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The designs and theories of Buckminster Fuller may seem like quaint retrofuturism today, but there was a time when his utopian ideas seemed to hold the key to peaceful and sustainable human existence on earth — at least he thought so. “We need to find within technology that there is something we can do which is capable of taking care of everybody, and to demonstrate that this is so,” he said in a 1981 interview. “That’s what geodesic domes are about and that’s what my whole life has been about.” Another of his projects, the World Game, is the focus of God Is a Verb, a very sharp, poignant, and pointedly critical play by Gavin Broady currently having its premiere with Hook & Eye Theater in Brooklyn.
The fast-paced comedy follows a group of Fuller fanatics in the 1960s who are using the World Game — a kind of contemporary version of Risk that calculates the impacts of various environmental, economic, and geopolitical what-ifs — to try to find a scenario that will restore planetary harmony. The play opens as a newcomer named Ida (Hannah Hartmann) joins this cultish clique 10 days before they’re due to present their solution to all the world’s problems to the “United States Senate Subcommittee on Utopian Conjecture.” (Fuller and a team of his researchers did in fact make a presentation to a congressional subcommittee in 1969.)
Though Fuller is their god figure, he never appears or is even named. He is only referred to as “The Professor” and calls into the research facility by way of a rotary phone at the front of the stage. The project’s lead researchers are each in turn imbued with his spirit, donning his trademark glasses and intoning his distinctive Massachusetts accent. The conceit is confusing at first, but the excellent cast and clever lighting and costume cues quickly make things clear. Whenever incarnating Fuller, the researchers speak in enigmatic pronouncements — “Whenever I meet someone who’s 21 it’s like meeting someone who lives in a town I once visited” — and coin ridiculous names for impractical new inventions like the “helio-refractive aqua-transphasic amplification array” (giant mirrors to melt the snow off mountaintops and solve water shortages).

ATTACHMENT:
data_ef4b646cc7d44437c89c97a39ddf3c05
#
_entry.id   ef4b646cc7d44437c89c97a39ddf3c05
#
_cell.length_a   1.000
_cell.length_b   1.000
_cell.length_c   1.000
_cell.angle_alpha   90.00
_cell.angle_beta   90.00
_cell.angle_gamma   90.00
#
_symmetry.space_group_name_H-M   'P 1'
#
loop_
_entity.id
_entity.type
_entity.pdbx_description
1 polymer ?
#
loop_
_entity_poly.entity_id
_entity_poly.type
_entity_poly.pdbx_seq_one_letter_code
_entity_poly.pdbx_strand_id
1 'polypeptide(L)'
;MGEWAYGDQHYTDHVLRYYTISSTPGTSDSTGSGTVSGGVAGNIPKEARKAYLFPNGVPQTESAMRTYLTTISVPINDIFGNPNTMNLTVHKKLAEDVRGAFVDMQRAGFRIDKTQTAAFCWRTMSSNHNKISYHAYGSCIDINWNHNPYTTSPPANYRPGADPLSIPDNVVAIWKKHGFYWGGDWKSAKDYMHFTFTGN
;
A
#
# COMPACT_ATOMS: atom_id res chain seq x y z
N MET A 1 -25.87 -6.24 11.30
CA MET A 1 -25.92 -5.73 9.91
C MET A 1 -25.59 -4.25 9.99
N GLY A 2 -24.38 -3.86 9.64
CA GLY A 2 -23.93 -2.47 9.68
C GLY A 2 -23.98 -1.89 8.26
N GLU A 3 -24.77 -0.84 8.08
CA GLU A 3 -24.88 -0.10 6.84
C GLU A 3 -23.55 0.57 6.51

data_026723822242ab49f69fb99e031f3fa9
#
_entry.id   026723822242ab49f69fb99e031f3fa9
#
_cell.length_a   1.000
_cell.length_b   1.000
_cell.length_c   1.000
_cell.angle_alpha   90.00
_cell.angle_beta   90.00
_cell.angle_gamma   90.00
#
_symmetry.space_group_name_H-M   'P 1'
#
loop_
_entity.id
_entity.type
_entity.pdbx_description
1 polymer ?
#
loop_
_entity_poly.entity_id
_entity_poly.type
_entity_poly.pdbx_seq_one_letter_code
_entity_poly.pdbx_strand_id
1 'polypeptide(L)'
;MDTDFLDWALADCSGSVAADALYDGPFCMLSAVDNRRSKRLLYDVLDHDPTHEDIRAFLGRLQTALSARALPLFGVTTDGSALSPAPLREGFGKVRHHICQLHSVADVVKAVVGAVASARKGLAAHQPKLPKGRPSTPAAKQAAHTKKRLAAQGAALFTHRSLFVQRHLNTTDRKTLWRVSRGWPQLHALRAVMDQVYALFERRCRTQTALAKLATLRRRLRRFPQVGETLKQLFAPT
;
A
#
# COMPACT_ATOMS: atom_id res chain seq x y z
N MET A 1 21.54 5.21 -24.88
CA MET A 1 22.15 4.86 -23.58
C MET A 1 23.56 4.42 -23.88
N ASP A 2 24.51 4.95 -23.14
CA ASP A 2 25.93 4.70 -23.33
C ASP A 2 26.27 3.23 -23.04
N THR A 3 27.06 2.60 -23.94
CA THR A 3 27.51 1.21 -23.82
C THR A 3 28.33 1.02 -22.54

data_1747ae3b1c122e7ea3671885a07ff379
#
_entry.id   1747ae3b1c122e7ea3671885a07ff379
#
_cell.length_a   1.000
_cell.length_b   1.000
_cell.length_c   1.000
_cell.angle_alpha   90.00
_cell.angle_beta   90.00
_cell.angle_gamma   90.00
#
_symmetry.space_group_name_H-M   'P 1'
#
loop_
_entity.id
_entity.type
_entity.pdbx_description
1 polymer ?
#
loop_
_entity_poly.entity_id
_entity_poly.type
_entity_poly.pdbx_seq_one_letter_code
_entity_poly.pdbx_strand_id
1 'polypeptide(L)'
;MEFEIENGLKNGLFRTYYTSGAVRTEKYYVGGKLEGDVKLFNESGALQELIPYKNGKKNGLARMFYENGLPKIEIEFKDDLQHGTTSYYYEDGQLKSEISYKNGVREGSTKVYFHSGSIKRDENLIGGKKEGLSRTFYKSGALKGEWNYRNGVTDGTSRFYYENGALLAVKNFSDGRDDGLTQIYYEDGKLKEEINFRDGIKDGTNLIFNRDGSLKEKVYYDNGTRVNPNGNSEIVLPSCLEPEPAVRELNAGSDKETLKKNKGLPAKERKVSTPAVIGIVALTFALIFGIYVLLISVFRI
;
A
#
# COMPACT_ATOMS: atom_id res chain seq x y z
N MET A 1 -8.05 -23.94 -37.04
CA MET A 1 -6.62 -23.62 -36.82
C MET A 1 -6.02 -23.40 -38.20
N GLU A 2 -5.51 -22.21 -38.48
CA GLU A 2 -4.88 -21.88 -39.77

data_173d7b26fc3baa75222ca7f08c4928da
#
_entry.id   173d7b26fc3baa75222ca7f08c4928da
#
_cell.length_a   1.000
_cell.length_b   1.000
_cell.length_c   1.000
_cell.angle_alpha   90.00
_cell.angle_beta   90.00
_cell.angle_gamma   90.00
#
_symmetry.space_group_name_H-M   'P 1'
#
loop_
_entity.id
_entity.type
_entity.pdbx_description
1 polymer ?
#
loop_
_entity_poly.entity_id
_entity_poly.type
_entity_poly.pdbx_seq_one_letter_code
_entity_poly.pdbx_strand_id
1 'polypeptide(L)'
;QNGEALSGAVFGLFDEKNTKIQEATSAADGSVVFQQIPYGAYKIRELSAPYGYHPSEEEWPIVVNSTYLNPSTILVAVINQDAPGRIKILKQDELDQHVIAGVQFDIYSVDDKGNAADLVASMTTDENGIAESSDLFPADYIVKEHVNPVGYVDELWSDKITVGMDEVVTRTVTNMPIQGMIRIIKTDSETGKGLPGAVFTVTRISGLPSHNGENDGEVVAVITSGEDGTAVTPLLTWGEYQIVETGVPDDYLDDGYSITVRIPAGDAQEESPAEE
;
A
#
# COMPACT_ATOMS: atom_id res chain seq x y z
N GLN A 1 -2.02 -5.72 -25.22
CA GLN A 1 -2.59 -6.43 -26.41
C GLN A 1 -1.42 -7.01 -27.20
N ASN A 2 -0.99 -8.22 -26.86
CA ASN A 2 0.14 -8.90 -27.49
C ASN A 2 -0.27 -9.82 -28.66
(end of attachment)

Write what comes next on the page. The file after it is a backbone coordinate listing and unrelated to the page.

Following Ida’s brainwashing-like initiation rite, or her “re-geniusing” — “We are all born geniuses, but living de-geniuses us,” a researcher possessed by Fuller explains. “We must learn to re-genius ourselves.” — the more dangerous and cultish aspects of the World Game begin to emerge, and God Is a Verb‘s critical view of Fuller comes into focus. Frustrated by the professor’s totalitarian ways, the researchers go rogue and play an unsanctioned round of the World Game, one that includes less far-fetched ideas like global vegetarianism, more bicycles, and vertical gardens for everyone. The outcome, calculated by a giant, primitive computer: “Perpetual sustainability.” Broady suggests that Fuller’s zany futuro-humanist theories and patented, multi-hyphenate inventions were ivory tower solutions to real world problems, laboratory fixes that were not viable outside the academy.
Bucky buffs will delight in the play’s countless references to his work and life, including the alleged 1927 suicide attempt that engendered an apparition and epiphany, setting him on his lifelong mission to save the planet. It occasionally feels like there’s too much going on to keep track of — a flashback scene to the apparent lightbulb moment that spawned the World Game is especially confounding — but director Chad Lindsey and his actors keep the pace quick and the quips bouncing back and forth. You may end up skeptical of the feasibility of Fuller’s dream, but you’ll leave sharing the professor’s vision of “peace in our time and a dome at the end of every driveway.”
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The intentionality of Booker’s abstraction gives me the impetus to discuss something about the current zeitgeist that’s been on my mind for a while.
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